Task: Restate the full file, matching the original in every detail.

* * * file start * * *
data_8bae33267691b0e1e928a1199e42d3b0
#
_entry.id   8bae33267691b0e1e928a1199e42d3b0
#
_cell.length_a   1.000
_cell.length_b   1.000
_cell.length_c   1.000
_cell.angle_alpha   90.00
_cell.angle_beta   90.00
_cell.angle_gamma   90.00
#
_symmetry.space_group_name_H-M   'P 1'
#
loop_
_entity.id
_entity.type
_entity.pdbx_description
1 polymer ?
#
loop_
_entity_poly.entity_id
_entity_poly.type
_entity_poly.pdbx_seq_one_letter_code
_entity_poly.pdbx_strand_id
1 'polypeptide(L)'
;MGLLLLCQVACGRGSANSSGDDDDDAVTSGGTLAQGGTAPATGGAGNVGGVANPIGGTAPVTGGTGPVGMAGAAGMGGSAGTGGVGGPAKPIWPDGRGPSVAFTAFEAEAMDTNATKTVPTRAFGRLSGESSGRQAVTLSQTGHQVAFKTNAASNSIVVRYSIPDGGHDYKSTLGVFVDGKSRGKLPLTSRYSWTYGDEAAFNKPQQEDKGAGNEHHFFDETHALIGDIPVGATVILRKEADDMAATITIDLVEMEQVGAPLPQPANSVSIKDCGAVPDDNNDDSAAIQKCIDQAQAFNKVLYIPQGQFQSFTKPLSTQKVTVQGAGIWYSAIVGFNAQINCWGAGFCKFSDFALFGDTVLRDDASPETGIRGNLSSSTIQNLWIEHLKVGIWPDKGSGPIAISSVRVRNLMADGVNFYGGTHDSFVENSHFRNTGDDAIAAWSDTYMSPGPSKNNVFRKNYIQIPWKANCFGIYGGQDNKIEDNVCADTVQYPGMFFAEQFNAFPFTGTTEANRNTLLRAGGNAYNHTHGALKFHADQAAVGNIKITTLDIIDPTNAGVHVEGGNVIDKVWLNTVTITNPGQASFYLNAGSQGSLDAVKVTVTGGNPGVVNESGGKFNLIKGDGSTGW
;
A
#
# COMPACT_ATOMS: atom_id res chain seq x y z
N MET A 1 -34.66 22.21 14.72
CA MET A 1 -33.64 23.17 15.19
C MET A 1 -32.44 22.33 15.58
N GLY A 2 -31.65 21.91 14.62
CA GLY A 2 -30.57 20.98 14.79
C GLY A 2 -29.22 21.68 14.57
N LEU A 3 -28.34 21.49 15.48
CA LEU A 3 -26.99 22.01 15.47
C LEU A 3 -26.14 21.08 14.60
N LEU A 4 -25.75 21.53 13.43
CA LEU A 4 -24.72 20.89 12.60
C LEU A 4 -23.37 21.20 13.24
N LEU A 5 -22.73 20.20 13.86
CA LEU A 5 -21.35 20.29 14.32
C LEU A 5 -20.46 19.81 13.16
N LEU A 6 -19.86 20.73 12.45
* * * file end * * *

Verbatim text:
data_8bae33267691b0e1e928a1199e42d3b0
#
_entry.id   8bae33267691b0e1e928a1199e42d3b0
#
_cell.length_a   1.000
_cell.length_b   1.000
_cell.length_c   1.000
_cell.angle_alpha   90.00
_cell.angle_beta   90.00
_cell.angle_gamma   90.00
#
_symmetry.space_group_name_H-M   'P 1'
#
loop_
_entity.id
_entity.type
_entity.pdbx_description
1 polymer ?
#
loop_
_entity_poly.entity_id
_entity_poly.type
_entity_poly.pdbx_seq_one_letter_code
_entity_poly.pdbx_strand_id
1 'polypeptide(L)'
;MGLLLLCQVACGRGSANSSGDDDDDAVTSGGTLAQGGTAPATGGAGNVGGVANPIGGTAPVTGGTGPVGMAGAAGMGGSAGTGGVGGPAKPIWPDGRGPSVAFTAFEAEAMDTNATKTVPTRAFGRLSGESSGRQAVTLSQTGHQVAFKTNAASNSIVVRYSIPDGGHDYKSTLGVFVDGKSRGKLPLTSRYSWTYGDEAAFNKPQQEDKGAGNEHHFFDETHALIGDIPVGATVILRKEADDMAATITIDLVEMEQVGAPLPQPANSVSIKDCGAVPDDNNDDSAAIQKCIDQAQAFNKVLYIPQGQFQSFTKPLSTQKVTVQGAGIWYSAIVGFNAQINCWGAGFCKFSDFALFGDTVLRDDASPETGIRGNLSSSTIQNLWIEHLKVGIWPDKGSGPIAISSVRVRNLMADGVNFYGGTHDSFVENSHFRNTGDDAIAAWSDTYMSPGPSKNNVFRKNYIQIPWKANCFGIYGGQDNKIEDNVCADTVQYPGMFFAEQFNAFPFTGTTEANRNTLLRAGGNAYNHTHGALKFHADQAAVGNIKITTLDIIDPTNAGVHVEGGNVIDKVWLNTVTITNPGQASFYLNAGSQGSLDAVKVTVTGGNPGVVNESGGKFNLIKGDGSTGW
;
A
#
# COMPACT_ATOMS: atom_id res chain seq x y z
N MET A 1 -34.66 22.21 14.72
CA MET A 1 -33.64 23.17 15.19
C MET A 1 -32.44 22.33 15.58
N GLY A 2 -31.65 21.91 14.62
CA GLY A 2 -30.57 20.98 14.79
C GLY A 2 -29.22 21.68 14.57
N LEU A 3 -28.34 21.49 15.48
CA LEU A 3 -26.99 22.01 15.47
C LEU A 3 -26.14 21.08 14.60
N LEU A 4 -25.75 21.53 13.43
CA LEU A 4 -24.72 20.89 12.60
C LEU A 4 -23.37 21.20 13.24
N LEU A 5 -22.73 20.20 13.86
CA LEU A 5 -21.35 20.29 14.32
C LEU A 5 -20.46 19.81 13.16
N LEU A 6 -19.86 20.73 12.45